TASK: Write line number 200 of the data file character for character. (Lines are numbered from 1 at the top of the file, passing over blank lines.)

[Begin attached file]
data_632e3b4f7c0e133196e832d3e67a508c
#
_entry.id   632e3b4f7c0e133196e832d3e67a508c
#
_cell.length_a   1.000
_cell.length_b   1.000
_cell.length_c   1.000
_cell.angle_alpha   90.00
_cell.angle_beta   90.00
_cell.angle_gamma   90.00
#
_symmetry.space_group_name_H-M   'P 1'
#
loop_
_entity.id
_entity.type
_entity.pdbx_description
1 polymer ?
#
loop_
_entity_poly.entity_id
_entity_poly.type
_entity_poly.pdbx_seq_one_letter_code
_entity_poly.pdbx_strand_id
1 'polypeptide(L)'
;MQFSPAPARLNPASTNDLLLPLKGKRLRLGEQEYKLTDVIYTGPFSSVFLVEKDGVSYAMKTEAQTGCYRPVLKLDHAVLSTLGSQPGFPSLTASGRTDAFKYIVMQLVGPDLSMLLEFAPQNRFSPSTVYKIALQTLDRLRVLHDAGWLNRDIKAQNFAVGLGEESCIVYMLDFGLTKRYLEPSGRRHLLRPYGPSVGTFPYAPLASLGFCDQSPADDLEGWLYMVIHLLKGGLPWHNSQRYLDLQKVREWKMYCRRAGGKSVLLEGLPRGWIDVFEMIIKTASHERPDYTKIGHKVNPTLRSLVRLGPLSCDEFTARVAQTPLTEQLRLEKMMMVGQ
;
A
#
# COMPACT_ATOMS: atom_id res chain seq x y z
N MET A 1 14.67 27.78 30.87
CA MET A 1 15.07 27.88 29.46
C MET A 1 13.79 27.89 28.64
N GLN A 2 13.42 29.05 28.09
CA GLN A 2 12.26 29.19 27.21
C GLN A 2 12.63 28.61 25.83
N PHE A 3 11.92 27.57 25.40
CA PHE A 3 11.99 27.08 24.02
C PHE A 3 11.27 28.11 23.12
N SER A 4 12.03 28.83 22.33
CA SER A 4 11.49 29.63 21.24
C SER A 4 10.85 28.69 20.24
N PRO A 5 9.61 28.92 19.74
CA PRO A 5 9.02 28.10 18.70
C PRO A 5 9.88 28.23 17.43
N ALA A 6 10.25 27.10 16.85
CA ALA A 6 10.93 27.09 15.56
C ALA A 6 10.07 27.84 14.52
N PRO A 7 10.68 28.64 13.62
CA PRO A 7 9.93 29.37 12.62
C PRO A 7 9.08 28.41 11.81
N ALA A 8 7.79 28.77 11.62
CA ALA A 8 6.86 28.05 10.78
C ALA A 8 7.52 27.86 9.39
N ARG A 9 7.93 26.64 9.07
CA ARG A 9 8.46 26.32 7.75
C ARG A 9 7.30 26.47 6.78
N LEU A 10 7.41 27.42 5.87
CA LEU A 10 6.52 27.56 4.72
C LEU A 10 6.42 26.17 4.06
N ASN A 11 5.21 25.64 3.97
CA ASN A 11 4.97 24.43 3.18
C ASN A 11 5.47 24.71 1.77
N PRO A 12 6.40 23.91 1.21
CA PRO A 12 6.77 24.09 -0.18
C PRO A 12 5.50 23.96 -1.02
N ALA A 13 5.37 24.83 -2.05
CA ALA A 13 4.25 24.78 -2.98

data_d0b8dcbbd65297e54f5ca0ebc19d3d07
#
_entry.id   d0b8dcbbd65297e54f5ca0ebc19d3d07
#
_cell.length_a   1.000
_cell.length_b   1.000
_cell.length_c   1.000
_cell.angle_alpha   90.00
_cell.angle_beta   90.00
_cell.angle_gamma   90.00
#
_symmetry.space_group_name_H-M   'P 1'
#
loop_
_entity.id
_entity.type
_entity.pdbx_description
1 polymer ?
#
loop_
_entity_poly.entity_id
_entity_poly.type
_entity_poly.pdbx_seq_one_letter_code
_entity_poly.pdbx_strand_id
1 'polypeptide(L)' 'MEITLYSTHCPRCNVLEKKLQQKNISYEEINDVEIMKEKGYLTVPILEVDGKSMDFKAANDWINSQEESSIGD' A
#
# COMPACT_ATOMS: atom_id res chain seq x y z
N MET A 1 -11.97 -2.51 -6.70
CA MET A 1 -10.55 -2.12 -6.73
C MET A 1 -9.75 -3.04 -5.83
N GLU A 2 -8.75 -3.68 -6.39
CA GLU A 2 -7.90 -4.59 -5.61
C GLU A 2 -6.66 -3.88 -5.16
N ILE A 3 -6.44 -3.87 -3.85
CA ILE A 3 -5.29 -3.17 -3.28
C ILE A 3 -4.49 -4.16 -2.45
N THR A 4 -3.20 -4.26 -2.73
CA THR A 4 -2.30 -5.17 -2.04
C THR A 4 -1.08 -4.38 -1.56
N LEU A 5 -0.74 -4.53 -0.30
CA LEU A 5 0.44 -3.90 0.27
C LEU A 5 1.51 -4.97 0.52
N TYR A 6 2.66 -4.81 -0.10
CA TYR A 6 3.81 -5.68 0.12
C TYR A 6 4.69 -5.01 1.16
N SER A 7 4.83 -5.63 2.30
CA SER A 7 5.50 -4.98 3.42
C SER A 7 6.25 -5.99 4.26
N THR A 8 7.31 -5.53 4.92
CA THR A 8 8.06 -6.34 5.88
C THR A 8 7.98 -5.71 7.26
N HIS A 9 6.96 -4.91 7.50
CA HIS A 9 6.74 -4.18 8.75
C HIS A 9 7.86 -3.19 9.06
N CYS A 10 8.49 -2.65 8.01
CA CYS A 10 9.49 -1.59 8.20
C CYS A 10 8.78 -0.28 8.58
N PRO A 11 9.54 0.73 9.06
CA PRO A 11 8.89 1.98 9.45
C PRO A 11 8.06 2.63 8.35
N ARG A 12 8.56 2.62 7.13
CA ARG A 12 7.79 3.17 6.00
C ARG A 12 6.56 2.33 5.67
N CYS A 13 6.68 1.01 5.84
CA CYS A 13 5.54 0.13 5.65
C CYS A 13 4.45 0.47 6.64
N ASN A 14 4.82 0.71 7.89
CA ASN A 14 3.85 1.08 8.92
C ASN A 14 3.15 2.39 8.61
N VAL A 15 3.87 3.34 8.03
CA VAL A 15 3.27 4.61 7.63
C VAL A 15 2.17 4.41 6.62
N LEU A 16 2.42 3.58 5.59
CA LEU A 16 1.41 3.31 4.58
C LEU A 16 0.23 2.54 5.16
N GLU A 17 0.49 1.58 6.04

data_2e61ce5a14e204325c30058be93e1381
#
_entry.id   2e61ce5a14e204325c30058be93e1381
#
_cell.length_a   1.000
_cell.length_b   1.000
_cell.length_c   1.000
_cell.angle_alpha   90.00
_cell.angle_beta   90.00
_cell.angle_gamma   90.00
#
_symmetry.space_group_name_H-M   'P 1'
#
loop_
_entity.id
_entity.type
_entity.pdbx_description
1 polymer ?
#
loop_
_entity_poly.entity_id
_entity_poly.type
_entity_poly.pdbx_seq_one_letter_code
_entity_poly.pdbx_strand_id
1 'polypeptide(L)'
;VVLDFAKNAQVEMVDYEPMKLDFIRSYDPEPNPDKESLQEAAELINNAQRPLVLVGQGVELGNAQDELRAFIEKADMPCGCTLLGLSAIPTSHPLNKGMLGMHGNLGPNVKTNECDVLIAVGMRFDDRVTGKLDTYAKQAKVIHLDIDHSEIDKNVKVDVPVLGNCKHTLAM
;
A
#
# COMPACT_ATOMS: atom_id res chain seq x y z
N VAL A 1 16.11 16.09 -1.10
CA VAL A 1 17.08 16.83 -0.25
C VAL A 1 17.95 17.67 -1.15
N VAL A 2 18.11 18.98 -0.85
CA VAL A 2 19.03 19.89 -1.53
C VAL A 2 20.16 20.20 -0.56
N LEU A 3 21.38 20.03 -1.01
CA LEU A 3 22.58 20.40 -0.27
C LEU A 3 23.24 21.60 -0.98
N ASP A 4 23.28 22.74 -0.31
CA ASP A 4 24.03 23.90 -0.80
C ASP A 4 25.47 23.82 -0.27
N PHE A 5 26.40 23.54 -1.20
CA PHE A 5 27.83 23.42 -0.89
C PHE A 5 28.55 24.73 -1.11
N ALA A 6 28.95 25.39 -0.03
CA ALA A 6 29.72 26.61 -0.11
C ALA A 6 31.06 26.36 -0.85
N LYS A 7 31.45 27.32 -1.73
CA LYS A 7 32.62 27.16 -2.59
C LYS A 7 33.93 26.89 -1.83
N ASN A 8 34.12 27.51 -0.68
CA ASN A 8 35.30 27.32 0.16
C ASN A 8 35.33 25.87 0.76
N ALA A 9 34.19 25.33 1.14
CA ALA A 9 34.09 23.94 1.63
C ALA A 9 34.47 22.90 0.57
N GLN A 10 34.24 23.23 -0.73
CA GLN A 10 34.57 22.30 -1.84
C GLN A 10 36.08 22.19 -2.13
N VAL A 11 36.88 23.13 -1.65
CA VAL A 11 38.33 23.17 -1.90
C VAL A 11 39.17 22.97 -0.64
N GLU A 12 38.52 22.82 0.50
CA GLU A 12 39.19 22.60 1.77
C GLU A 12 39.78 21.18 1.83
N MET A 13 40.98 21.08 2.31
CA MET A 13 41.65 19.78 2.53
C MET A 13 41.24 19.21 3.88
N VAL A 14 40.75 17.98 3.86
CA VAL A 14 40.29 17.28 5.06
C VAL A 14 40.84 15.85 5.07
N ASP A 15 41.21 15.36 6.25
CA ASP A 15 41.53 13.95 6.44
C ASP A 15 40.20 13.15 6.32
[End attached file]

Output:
CA ALA A 9 34.09 23.94 1.63